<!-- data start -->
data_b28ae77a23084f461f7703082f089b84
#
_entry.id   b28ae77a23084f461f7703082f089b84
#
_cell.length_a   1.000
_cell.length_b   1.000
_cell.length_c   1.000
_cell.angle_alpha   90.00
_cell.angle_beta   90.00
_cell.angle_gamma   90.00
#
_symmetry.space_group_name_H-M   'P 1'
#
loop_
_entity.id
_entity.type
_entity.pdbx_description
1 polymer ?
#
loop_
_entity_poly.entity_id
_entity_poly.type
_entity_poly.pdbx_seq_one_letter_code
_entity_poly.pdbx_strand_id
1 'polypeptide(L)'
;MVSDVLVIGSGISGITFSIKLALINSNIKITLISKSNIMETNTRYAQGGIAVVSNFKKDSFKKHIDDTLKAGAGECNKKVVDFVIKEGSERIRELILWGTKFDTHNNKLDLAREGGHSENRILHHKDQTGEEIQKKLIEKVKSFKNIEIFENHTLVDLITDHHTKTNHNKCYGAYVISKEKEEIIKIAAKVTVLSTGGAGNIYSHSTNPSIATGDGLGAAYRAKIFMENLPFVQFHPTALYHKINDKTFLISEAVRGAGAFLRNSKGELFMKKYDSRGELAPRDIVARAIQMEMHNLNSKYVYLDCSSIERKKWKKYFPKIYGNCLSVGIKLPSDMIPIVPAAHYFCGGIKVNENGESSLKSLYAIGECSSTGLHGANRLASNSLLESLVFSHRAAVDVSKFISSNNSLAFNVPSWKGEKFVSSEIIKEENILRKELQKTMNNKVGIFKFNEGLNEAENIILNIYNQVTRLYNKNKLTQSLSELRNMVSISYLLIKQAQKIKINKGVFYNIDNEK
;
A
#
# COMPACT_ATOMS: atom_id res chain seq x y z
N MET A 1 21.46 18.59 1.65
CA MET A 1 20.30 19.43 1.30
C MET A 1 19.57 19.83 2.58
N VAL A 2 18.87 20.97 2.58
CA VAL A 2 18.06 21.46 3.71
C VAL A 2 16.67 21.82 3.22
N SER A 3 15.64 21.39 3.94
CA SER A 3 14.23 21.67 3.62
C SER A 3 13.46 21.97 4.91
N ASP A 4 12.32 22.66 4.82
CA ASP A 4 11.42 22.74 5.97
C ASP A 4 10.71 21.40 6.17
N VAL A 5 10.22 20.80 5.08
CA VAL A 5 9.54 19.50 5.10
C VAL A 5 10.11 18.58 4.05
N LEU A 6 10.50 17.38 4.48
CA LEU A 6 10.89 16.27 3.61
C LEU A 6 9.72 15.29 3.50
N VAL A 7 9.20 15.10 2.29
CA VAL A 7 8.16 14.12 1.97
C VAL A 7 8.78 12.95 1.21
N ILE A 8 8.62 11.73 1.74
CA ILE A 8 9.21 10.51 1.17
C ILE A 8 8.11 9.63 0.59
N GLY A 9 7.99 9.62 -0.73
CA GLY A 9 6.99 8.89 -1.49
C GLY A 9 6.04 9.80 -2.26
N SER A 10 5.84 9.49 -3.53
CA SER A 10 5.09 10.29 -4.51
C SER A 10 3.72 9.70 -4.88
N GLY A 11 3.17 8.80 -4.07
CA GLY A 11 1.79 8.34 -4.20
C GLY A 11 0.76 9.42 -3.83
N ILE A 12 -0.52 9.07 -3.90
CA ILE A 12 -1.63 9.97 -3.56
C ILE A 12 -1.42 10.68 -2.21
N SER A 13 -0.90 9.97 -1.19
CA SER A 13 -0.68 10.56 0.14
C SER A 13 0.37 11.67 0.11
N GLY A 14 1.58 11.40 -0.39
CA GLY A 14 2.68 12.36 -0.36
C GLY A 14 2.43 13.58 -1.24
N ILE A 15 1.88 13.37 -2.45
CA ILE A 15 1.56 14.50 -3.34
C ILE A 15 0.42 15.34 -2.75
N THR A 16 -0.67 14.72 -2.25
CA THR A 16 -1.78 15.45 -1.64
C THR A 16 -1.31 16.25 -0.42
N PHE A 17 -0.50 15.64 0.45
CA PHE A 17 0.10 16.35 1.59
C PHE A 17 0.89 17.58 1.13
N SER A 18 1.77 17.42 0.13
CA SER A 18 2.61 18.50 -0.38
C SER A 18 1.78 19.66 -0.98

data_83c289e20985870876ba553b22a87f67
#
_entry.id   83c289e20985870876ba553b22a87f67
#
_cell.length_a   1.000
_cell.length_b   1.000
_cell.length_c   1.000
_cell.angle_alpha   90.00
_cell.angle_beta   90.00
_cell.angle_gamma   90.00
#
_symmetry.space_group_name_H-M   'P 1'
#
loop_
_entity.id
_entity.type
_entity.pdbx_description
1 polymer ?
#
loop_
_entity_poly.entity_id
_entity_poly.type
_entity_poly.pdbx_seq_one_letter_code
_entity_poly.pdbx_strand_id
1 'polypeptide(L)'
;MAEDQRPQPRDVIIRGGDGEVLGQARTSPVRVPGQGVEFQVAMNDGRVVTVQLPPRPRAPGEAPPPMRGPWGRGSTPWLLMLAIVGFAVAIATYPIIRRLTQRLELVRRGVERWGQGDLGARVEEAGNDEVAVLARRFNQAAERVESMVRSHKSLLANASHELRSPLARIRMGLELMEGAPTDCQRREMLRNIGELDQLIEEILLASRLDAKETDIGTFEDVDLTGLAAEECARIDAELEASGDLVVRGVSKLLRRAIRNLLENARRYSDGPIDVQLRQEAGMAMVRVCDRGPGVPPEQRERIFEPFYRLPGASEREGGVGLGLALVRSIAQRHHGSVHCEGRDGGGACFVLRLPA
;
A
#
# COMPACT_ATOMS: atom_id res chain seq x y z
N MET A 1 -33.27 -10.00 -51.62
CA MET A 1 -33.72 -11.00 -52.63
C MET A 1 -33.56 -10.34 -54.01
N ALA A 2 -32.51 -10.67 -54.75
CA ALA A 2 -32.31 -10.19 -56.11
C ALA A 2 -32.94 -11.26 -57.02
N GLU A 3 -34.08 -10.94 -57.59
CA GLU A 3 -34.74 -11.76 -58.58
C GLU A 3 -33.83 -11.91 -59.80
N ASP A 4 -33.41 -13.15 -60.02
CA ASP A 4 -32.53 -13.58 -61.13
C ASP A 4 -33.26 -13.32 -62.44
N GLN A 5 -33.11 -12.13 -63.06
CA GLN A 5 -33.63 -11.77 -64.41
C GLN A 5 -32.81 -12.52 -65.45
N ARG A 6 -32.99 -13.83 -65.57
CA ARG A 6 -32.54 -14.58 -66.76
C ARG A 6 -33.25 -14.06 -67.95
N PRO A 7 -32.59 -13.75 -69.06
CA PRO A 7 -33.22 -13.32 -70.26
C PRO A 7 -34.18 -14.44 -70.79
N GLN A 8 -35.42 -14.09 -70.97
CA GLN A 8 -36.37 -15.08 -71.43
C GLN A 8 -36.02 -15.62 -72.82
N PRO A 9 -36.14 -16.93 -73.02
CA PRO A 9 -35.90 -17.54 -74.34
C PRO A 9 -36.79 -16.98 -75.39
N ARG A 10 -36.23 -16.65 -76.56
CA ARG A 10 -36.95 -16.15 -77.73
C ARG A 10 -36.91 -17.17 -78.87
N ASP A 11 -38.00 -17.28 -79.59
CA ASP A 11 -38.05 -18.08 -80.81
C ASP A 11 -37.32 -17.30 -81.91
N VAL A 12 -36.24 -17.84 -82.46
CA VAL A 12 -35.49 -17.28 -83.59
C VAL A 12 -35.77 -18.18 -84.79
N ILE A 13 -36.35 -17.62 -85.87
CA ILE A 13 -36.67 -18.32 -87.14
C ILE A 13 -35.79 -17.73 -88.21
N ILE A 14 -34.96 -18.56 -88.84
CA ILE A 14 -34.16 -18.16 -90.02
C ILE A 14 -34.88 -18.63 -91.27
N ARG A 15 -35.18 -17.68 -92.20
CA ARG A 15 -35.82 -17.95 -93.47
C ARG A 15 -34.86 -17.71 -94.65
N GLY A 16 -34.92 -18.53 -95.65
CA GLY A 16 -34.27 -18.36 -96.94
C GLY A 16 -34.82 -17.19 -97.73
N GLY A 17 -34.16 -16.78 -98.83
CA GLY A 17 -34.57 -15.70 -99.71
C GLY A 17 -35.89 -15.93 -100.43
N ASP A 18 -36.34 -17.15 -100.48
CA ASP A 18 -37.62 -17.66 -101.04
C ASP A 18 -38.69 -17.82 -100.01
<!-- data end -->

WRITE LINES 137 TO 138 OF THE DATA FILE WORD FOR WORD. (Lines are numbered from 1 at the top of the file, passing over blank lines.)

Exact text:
CA GLN A 8 -36.37 -15.08 -71.43
C GLN A 8 -36.02 -15.62 -72.82